Introduction

Environmental and/or Public Health Impacts

Benefits of Purchasing Hybrid Vehicles

Related Links


Introduction

Hybrid electric vehicles (HEVs) represent the latest in automotive technology, and are among the cleanest cars ever to be offered to consumers. The twin goals of hybrid manufacturers are to reduce greenhouse gas emissions and to increase fuel efficiency. The power source for all hybrid vehicles is a combination of an ultra-efficient internal combustion engine and a high-output electric motor.

Unlike electric vehicles (EVs), HEVs never need to be plugged into an electrical outlet. When needed, the battery that powers the electric motor is charged primarily through the gasoline engine and through regenerative braking. The gasoline engine is turned off when not needed - sitting at a stoplight, braking, or descending a hill. Other technological advancements include utilization of low rolling resistance tires, advanced catalytic converters, low aerodynamic drag, and weight savings. Although the Honda Hybrid Civic and the Toyota Prius are currently the only hybrids available to consumers, all of the leading car manufactures are researching and developing hybrids.


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Environmental and/or Public Health Impacts

There are over 240 million motor vehicles on the road in the U.S. today, nearly 10 million of which are in public and private fleets (BTS, 2006; CTA, 2006a). Internal combustion engines drive most fleet vehicles and produce detrimental environmental impacts on a local, regional, and global scale. On the local and regional level, nitrogen oxide and sulfur dioxide emissions cause acid rain that causes damage to trees, crops, and water ecosystems. On a global level, motor vehicles are a major source of global warming pollutants. (Information in this section is from www.responsiblepurchasing.org ).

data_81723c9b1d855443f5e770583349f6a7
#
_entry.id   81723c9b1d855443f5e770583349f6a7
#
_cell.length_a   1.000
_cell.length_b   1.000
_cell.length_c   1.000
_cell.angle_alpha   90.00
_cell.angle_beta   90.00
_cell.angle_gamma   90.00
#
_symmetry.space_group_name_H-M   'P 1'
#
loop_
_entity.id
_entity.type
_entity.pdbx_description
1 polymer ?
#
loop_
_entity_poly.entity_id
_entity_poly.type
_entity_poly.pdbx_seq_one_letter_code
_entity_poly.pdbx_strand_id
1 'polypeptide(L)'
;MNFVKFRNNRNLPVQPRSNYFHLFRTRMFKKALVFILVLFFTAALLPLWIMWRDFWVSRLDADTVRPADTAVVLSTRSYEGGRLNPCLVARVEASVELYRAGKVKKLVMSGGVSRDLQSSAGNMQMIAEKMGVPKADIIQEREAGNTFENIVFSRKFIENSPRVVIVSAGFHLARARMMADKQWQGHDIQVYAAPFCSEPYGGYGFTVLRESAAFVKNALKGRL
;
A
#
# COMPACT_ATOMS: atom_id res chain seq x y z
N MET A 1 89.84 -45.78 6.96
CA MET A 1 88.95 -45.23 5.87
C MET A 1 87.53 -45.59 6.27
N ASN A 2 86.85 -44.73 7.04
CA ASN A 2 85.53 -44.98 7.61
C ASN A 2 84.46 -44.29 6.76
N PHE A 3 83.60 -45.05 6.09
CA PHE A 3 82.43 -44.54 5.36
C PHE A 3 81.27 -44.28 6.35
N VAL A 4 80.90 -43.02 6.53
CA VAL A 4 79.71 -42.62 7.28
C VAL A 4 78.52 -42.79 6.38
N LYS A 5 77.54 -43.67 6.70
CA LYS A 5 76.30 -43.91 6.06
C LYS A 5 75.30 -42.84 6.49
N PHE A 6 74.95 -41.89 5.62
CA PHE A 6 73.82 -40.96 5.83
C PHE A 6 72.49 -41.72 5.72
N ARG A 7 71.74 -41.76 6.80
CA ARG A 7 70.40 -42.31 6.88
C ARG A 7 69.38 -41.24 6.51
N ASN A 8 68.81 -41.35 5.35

Energy - Over 95 percent of the fuel used by motor vehicles in the U.S. is petroleum-based (CTA, 2006b). As a result, motor vehicles emit close to one-third of our country's total annual carbon dioxide emissions (DOE, 2006). These motor vehicles emit more carbon dioxide than the total national emissions from any country other than China and Russia (EPA, 2006d; Marland, 2006). Carbon dioxide emissions contribute to global climate change, which results in a warmer atmosphere and impacts such as extreme summertime heat, rising sea levels, more intense hurricanes, shifting rainfall patterns, migrating disease vectors such as malaria and West Nile virus, bleaching of coral reefs, and species extinction. These changes are likely to affect agriculture and fisheries, will result in increased prevalence of extreme weather events including floods and droughts, and could lead to the displacement of hundreds of millions of people around the world.

Air Quality - The three most prevalent local air pollutants from vehicles are carbon monoxide, particulate matter, and nitrogen oxides. In addition, vehicles also emit small amounts of volatile organic compounds and sulfur dioxide.

Carbon Monoxide (CO) - is an odorless and colorless gas with high toxicity. Combustion of gasoline in vehicle engines is a primary source of CO in most cities today (ALA, 2000). When CO is inhaled, it enters the blood stream and inhibits the blood's ability to carry oxygen to the body's cells. In extreme cases, CO exposure can quickly cause death. Effects under lower concentrations include fatigue, dizziness, headaches, and nausea as well as long term lung and heart disease. In the last twenty years, CO emissions in the U.S. have dropped by over fifty percent due to vehicle engine improvements such as catalytic converters. Nevertheless, road vehicles are still responsible for nearly half of the CO emissions in the U.S. each year (EPA, 2005).